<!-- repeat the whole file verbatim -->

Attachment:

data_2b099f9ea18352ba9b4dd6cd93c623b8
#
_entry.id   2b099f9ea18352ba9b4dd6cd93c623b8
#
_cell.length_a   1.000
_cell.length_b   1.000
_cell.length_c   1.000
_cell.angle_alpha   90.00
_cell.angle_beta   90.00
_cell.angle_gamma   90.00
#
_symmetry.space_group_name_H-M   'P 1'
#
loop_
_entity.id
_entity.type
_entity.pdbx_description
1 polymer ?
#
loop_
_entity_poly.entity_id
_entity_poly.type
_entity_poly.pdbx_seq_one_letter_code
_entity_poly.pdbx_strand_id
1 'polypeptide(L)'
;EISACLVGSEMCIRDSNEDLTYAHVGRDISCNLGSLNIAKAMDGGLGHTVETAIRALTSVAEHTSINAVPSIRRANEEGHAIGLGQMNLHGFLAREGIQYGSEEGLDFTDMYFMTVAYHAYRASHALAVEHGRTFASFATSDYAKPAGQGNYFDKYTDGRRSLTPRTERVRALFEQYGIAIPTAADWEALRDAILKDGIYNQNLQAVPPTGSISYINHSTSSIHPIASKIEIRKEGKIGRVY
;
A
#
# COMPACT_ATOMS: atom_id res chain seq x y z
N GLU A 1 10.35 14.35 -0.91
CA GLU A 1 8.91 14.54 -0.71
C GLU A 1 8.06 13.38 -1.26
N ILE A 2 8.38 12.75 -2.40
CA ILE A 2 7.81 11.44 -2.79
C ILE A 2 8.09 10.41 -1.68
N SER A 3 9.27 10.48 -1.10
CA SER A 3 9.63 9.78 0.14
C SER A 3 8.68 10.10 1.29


data_2b099f9ea18352ba9b4dd6cd93c623b8
#
_entry.id   2b099f9ea18352ba9b4dd6cd93c623b8
#
_cell.length_a   1.000
_cell.length_b   1.000
_cell.length_c   1.000
_cell.angle_alpha   90.00
_cell.angle_beta   90.00
_cell.angle_gamma   90.00
#
_symmetry.space_group_name_H-M   'P 1'
#
loop_
_entity.id
_entity.type
_entity.pdbx_description
1 polymer ?
#
loop_
_entity_poly.entity_id
_entity_poly.type
_entity_poly.pdbx_seq_one_letter_code
_entity_poly.pdbx_strand_id
1 'polypeptide(L)'
;EISACLVGSEMCIRDSNEDLTYAHVGRDISCNLGSLNIAKAMDGGLGHTVETAIRALTSVAEHTSINAVPSIRRANEEGHAIGLGQMNLHGFLAREGIQYGSEEGLDFTDMYFMTVAYHAYRASHALAVEHGRTFASFATSDYAKPAGQGNYFDKYTDGRRSLTPRTERVRALFEQYGIAIPTAADWEALRDAILKDGIYNQNLQAVPPTGSISYINHSTSSIHPIASKIEIRKEGKIGRVY
;
A
#
# COMPACT_ATOMS: atom_id res chain seq x y z
N GLU A 1 10.35 14.35 -0.91
CA GLU A 1 8.91 14.54 -0.71
C GLU A 1 8.06 13.38 -1.26
N ILE A 2 8.38 12.75 -2.40
CA ILE A 2 7.81 11.44 -2.79
C ILE A 2 8.09 10.41 -1.68
N SER A 3 9.27 10.48 -1.10
CA SER A 3 9.63 9.78 0.14
C SER A 3 8.68 10.10 1.29